Conclusory Allegations of Bad Faith Against Insurer Insufficient to Survive Motion to Dismiss (PA)
Recently, in Daniel Dietz v. Liberty Mutual Insurance Company, the Eastern District of Pennsylvania considered whether the factual averments in the plaintiff’s complaint were sufficient to overcome Liberty Mutual Insurance Company’s partial motion to dismiss Dietz’s bad faith claim pursuant to Federal Rule of Civil Procedure 12(b)(6).
By way of brief background, Dietz was involved in a motor vehicle accident with a driver who was insured by Farmers’ Insurance Company. At the time of the accident, Dietz was insured under an automobile policy issued by Liberty. On behalf of Dietz, Liberty obtained a settlement; unfortunately, the settlement was insufficient to cover all of Dietz’s medical expenses from the accident. Accordingly, Dietz submitted an underinsured motorist claim (“UIM”) with Liberty, which Liberty ultimately denied. Subsequently, Liberty offered to settle the UIM claim; however, Dietz rejected the proposed settlement as he believed Liberty erroneously did not obtain an additional stacking waiver when Dietz added a fifth vehicle to his automobile policy. After Liberty denied Dietz’s request for a copy of Liberty’s underwriting file, Dietz commenced the instant action, alleging claims for a declaratory judgment, breach of contract and bad faith.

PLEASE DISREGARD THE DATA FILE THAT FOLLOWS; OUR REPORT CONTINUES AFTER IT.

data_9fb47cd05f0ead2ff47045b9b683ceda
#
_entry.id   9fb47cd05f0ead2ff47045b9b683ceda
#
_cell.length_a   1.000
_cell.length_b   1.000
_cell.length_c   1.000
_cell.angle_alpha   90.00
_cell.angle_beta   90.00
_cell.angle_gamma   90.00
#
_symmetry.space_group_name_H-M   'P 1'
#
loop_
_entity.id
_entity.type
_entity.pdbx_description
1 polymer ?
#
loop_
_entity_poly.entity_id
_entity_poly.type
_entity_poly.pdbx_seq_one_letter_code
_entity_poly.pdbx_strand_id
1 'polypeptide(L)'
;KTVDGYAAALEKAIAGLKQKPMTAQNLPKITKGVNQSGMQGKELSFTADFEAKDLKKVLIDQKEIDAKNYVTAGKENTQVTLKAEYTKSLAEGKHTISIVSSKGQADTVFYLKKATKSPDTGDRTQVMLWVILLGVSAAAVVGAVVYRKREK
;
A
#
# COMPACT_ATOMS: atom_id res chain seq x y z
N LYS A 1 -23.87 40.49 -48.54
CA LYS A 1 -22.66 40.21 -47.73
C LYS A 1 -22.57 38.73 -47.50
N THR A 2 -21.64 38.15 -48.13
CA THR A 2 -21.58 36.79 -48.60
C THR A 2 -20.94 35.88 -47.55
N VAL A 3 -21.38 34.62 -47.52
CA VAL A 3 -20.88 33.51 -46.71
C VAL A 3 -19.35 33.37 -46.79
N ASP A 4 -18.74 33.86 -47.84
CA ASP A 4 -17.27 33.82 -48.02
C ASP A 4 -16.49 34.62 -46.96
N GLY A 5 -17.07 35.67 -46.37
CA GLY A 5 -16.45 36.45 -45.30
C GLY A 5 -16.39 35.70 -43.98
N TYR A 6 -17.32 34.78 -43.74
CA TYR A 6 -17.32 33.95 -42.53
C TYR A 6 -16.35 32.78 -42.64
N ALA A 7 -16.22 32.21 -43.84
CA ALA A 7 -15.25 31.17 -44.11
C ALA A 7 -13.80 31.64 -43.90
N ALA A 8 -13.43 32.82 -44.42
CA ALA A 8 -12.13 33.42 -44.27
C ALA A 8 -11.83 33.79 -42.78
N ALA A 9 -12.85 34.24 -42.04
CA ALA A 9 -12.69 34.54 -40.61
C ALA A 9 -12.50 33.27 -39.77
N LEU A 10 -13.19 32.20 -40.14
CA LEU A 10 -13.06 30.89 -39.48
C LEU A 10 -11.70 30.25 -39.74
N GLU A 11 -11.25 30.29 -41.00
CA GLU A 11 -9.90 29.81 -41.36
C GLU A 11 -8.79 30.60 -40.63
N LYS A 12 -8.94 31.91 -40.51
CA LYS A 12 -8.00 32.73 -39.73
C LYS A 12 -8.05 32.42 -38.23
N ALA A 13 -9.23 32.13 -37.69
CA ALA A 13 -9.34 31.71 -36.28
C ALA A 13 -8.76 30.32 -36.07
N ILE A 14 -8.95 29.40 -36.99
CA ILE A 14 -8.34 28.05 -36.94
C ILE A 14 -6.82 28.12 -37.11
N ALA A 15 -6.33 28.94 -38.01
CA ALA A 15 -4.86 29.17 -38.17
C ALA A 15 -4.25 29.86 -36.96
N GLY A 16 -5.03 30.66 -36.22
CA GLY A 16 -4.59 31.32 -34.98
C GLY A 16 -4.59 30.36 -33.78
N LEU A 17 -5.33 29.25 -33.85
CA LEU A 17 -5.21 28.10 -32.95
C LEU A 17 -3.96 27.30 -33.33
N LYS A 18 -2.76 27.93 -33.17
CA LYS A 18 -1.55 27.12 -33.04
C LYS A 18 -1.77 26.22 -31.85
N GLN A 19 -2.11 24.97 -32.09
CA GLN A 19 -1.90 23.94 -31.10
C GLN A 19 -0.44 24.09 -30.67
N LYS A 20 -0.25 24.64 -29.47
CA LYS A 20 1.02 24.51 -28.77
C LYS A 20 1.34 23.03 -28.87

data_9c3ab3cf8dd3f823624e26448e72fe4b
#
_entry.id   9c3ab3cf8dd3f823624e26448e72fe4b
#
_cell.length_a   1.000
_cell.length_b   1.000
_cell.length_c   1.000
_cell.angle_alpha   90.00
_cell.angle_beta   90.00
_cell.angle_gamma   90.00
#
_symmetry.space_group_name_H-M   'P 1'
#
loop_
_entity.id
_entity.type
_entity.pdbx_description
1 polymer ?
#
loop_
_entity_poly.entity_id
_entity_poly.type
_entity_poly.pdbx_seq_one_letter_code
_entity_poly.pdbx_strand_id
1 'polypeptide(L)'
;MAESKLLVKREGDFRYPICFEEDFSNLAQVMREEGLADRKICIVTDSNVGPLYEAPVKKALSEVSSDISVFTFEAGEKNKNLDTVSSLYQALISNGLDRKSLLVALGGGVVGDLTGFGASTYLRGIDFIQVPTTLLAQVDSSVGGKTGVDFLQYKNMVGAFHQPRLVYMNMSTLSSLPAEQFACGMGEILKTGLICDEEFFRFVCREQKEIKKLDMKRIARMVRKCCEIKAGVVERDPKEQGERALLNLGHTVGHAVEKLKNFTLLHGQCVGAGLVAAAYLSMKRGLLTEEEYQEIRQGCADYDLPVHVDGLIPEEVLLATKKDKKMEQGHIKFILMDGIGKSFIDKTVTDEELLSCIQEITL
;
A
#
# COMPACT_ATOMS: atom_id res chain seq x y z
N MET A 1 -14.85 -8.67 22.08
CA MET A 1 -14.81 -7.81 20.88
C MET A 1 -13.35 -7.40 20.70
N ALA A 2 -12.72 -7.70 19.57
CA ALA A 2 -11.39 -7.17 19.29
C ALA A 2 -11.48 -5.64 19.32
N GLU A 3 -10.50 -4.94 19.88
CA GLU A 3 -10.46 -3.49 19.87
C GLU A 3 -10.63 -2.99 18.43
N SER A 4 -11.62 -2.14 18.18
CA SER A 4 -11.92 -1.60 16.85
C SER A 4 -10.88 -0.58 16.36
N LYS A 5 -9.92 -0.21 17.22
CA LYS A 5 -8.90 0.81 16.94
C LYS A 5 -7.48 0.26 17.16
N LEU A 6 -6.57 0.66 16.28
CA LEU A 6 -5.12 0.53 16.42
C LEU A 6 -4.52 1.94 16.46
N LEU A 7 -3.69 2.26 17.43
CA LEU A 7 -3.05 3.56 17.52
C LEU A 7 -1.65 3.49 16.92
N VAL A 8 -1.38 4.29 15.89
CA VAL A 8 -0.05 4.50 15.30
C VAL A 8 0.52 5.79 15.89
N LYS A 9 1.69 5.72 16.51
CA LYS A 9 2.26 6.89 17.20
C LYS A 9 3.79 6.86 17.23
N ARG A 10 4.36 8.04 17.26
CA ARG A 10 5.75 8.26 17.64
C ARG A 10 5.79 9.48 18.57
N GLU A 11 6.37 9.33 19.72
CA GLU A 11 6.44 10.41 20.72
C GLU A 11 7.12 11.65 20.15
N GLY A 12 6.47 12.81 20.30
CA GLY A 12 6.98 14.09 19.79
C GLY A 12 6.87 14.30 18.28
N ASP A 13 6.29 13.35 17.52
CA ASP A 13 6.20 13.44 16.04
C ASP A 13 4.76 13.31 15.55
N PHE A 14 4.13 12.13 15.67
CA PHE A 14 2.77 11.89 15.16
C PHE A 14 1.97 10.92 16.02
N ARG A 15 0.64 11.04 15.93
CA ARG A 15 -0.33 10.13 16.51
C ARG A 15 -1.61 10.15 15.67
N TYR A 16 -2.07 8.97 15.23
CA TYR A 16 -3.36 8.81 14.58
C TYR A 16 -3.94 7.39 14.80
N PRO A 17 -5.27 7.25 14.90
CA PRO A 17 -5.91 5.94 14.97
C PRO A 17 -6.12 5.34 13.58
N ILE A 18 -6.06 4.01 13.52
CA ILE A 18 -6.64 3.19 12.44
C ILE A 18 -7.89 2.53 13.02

In support of its motion to dismiss, Liberty argued Dietz failed to state a bad faith claim upon which relief can be granted. In consideration of 42 Pa.C.S. § 8371 through the lens of the Court’s well-established standard of review, the Court determined Dietz failed to plead a claim for bad faith as the complaint contained no factual content indicating Liberty lacked a reasonable basis for denying his claim and that Dietz failed to show it either knew or recklessly disregarded its lack of reasonable basis. In addition, the Court concluded Dietz’s complaint, as pleaded, asks the Court to infer Liberty’s motive in refusing to produce its underwriting file was to deceive Dietz. Further, the Court cited other reasons why Liberty could have refused to produce a copy of its underwriting file, such as the fact that underwriting files often contain confidential business information.
As the Court held the complaint failed to make any real factual averments, the Court granted Liberty’s motion and dismissed Dietz’s claim for bad faith. Ultimately, this case is a reminder of impact motions to dismiss can have on litigation in federal courts, and the premium courts place on well-pled complaints.
Thanks to Lauren Berenbaum for her contribution to this post. Please contact Heather Aquino with any questions.